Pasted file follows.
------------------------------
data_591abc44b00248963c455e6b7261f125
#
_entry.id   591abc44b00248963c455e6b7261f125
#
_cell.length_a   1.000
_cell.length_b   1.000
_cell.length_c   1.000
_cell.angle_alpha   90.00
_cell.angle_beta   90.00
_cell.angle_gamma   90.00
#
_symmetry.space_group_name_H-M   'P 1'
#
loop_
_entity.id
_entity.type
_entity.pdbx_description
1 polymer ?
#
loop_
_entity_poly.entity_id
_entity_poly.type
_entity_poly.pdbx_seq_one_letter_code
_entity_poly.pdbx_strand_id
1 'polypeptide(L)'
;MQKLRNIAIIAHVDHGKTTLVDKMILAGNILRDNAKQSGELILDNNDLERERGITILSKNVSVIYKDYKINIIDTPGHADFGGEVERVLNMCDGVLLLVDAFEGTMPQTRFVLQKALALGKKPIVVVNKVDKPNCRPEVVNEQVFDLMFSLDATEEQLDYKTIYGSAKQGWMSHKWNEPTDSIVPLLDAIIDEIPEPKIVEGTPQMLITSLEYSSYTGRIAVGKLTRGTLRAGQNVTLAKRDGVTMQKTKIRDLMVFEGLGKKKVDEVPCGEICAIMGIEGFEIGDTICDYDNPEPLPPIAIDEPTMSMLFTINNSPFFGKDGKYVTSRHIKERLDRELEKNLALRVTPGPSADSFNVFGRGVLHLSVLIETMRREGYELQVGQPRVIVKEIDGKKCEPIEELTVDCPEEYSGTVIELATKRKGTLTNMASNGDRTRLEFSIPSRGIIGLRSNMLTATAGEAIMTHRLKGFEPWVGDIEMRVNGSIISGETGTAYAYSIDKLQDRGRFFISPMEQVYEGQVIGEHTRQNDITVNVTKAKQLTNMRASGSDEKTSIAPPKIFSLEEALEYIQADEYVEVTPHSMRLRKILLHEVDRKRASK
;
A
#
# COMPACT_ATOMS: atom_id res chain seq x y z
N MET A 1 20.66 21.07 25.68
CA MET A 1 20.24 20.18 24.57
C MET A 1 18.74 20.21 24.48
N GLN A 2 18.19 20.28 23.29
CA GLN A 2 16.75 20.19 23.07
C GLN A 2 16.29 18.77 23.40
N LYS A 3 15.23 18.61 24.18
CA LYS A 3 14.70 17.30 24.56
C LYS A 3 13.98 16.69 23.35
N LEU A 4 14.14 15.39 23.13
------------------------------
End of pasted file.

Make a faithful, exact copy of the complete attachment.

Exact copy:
data_591abc44b00248963c455e6b7261f125
#
_entry.id   591abc44b00248963c455e6b7261f125
#
_cell.length_a   1.000
_cell.length_b   1.000
_cell.length_c   1.000
_cell.angle_alpha   90.00
_cell.angle_beta   90.00
_cell.angle_gamma   90.00
#
_symmetry.space_group_name_H-M   'P 1'
#
loop_
_entity.id
_entity.type
_entity.pdbx_description
1 polymer ?
#
loop_
_entity_poly.entity_id
_entity_poly.type
_entity_poly.pdbx_seq_one_letter_code
_entity_poly.pdbx_strand_id
1 'polypeptide(L)'
;MQKLRNIAIIAHVDHGKTTLVDKMILAGNILRDNAKQSGELILDNNDLERERGITILSKNVSVIYKDYKINIIDTPGHADFGGEVERVLNMCDGVLLLVDAFEGTMPQTRFVLQKALALGKKPIVVVNKVDKPNCRPEVVNEQVFDLMFSLDATEEQLDYKTIYGSAKQGWMSHKWNEPTDSIVPLLDAIIDEIPEPKIVEGTPQMLITSLEYSSYTGRIAVGKLTRGTLRAGQNVTLAKRDGVTMQKTKIRDLMVFEGLGKKKVDEVPCGEICAIMGIEGFEIGDTICDYDNPEPLPPIAIDEPTMSMLFTINNSPFFGKDGKYVTSRHIKERLDRELEKNLALRVTPGPSADSFNVFGRGVLHLSVLIETMRREGYELQVGQPRVIVKEIDGKKCEPIEELTVDCPEEYSGTVIELATKRKGTLTNMASNGDRTRLEFSIPSRGIIGLRSNMLTATAGEAIMTHRLKGFEPWVGDIEMRVNGSIISGETGTAYAYSIDKLQDRGRFFISPMEQVYEGQVIGEHTRQNDITVNVTKAKQLTNMRASGSDEKTSIAPPKIFSLEEALEYIQADEYVEVTPHSMRLRKILLHEVDRKRASK
;
A
#
# COMPACT_ATOMS: atom_id res chain seq x y z
N MET A 1 20.66 21.07 25.68
CA MET A 1 20.24 20.18 24.57
C MET A 1 18.74 20.21 24.48
N GLN A 2 18.19 20.28 23.29
CA GLN A 2 16.75 20.19 23.07
C GLN A 2 16.29 18.77 23.40
N LYS A 3 15.23 18.61 24.18
CA LYS A 3 14.70 17.30 24.56
C LYS A 3 13.98 16.69 23.35
N LEU A 4 14.14 15.39 23.13